For two years I’ve been working on big projects about education. I recently completed a booklet for the J.W. McConnell Family Foundation on community service-learning, which is why I wrote no columns last month. I also wrote a book called A Million Futures: The Remarkable Legacy of the Canada Millennium Scholarship Foundation, which will be published around Labour Day.

The immersion in education powerfully reinforced what I already knew: the Teapot Theory is obsolete. It’s an industrial-era model, an assembly line designed to churn out interchangeable workers. Teapot education is a dreadful preparation for a tumultuous, shape-shifting post-industrial society. That’s not the way people learn.

So how do people learn?

One revealing analysis of human learning is a four-stage model created by David Kolb of Case Western Reserve University in Cleveland. Most people start, says Kolb, with a concrete experience. We reflect on the experience, formulate some ideas, and then test those ideas by visiting the experience again. The result is a “spiral of learning” that gets steadily deeper and richer.

Notice this: in Kolb’s model, there is no such thing as a teacher. There’s only a learner — and learning is an active, iterative process. People don’t just sit there while knowledge is poured into them. They go seeking it, testing it, figuring it out. Isn’t that the way you learned to tie your shoes, reconcile your bank statement, take good photos? Nobody put those things on a curriculum and insisted that you learn them. You needed and wanted to know, and you sought out resources to help you, including people.Your mother. Your uncle, the book-keeper. The instructor at the evening class in photography.

That’s the natural and normal procedure. You try things on your own. You read a book. You apprentice yourself, perhaps only briefly, to someone who can show you.

So why do we need an educational system?

Primarily for the benefit of employers and clients. What the system provides are credentials — and that’s not a bad thing. I do want some reassurance that cardiologists and airline pilots know what they’re doing. But that doesn’t mean they have to acquire the learning in the same place they acquire the credential.

In aboriginal cultures, in pre-industrial societies, kids learned by hanging around with adults who knew useful and interesting things. In 19th-century Nova Scotia, nobody went to ship-building college, but every village had master shipwrights. A Cape Breton apprenticeship agreement binds a young man to a blacksmith “to learn his art and mystery.” What a noble description of knowledge!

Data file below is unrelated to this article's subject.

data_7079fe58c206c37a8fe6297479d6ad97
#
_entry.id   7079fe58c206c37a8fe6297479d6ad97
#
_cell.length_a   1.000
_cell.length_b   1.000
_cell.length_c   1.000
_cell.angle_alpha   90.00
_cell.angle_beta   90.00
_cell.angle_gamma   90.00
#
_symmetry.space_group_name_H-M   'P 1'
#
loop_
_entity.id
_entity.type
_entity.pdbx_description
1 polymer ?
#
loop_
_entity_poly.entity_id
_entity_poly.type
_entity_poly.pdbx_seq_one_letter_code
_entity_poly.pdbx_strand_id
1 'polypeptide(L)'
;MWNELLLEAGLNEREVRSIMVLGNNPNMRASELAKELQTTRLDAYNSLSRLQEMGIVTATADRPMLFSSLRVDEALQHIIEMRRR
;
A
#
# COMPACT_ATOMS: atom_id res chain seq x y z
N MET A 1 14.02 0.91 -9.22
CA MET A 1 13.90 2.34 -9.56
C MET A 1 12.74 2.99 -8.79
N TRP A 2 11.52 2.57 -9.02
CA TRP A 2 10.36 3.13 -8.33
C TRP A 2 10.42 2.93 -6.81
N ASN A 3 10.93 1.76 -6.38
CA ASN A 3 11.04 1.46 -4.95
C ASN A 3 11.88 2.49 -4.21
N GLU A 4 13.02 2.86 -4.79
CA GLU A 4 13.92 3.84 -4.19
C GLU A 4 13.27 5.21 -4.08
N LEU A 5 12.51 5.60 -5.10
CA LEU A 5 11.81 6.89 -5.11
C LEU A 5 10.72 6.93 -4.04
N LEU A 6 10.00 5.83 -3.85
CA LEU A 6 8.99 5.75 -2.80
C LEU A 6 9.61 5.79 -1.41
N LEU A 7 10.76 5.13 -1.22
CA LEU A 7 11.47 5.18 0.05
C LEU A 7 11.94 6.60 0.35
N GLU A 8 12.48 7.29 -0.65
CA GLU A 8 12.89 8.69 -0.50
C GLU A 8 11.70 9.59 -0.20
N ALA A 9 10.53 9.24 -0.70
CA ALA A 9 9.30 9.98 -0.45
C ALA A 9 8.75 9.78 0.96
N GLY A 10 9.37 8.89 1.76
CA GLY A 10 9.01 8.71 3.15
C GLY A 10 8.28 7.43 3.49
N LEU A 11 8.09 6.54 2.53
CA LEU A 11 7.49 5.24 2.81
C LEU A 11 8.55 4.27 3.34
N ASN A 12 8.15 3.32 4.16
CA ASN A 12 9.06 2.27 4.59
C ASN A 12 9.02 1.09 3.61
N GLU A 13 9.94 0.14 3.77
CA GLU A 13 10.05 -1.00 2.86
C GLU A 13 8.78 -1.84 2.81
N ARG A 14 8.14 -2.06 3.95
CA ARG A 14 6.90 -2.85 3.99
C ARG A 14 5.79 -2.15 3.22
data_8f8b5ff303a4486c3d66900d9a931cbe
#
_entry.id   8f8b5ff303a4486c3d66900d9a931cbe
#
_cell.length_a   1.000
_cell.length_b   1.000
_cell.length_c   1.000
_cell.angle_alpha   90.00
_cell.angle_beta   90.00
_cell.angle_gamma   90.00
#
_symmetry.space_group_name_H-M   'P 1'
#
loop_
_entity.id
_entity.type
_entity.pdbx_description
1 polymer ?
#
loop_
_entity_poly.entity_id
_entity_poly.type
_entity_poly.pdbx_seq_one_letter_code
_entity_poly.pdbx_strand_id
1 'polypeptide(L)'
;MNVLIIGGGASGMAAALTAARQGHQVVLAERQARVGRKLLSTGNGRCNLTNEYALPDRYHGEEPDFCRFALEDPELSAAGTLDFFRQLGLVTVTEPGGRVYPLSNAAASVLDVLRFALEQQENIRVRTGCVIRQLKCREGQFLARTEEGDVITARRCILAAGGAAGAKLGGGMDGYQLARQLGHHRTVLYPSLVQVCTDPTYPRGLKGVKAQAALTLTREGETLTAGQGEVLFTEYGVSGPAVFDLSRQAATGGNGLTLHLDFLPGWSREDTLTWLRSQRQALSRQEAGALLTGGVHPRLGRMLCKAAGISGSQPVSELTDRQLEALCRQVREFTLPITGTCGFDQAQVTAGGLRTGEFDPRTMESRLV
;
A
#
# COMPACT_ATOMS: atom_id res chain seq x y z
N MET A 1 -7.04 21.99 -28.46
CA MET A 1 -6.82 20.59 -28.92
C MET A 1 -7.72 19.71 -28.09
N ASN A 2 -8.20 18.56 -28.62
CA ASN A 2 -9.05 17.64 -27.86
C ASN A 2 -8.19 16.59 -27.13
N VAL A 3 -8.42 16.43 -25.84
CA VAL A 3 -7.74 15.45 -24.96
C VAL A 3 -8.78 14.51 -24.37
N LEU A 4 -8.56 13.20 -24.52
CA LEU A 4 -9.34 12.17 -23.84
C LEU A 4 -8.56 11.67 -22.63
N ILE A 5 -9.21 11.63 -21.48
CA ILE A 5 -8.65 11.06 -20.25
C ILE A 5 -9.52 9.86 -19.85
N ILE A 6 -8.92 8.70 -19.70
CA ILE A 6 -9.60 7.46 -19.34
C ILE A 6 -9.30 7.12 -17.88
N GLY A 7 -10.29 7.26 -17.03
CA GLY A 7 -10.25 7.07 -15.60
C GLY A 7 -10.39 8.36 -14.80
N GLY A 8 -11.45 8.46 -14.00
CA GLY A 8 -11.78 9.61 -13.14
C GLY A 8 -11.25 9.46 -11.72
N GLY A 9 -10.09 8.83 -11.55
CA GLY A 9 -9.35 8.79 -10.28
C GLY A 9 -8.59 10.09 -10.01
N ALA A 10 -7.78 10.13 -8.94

Similarly, in my youth a person could become a lawyer without attending university simply by apprenticing — or “articling”– with a lawyer, and passing the bar exams. To this day, graduates from some English universities can get “higher doctorates,” such as the DLitt, DD and DMus, simply by submitting a portfolio of published research that demonstrates the applicant’s scholarly eminence.

In a networked world, where some universities only exist online, why not award other degrees the same way? We already have student exchanges, off-campus placements, work terms and co-op education. Why shouldn’t a young person engage an academic planner — a personal teacher, like a personal trainer — to design a completely individualized program of apprenticeship, courses, work placements and independent study that could then be presented to a university for a degree?

Teapot education won’t do any longer. We need art and mystery, the liberation of learning. It’s an utterly glorious prospect.

– 30 —

To learn more about Silver Donald’s new book, A Million Futures, to read the Preface, and even to pre-order it, visit his web site, www.silverdonaldcameron.ca.

A High School in Quebec

Wednesday, July 15th, 2009

JULY 12, 2009

It feels like Hollywood: the presenter at the mike, the announcements, the spotlight on the recipients as they make their ways to the stage while the audience hoots and claps.

But this is the auditorium at a high school called Polyvalente La Samare in Plessisville, Quebec. And this is an awards night. The trim, youthful man on the stage is Stéphane LeBlanc of the Canada Millennium Scholarship Foundation, who is presenting Millennium Excellence Awards to Sophie Boutin, Cloé Marcoux and Mathieu Samson. These awards recognize not only academic achievement, but also citizenship and leadership.

Stéphane now reveals that over the past decade, this rural school has produced more than 50 Excellence Award laureates more than any other public high school in Canada. Indeed the only school of any kind to win more awards is Lester B. Pearson College of the Pacific, an exclusive private school in Victoria. La Samare has captured as many as eight Millennium Awards in a single year.

What is its secret?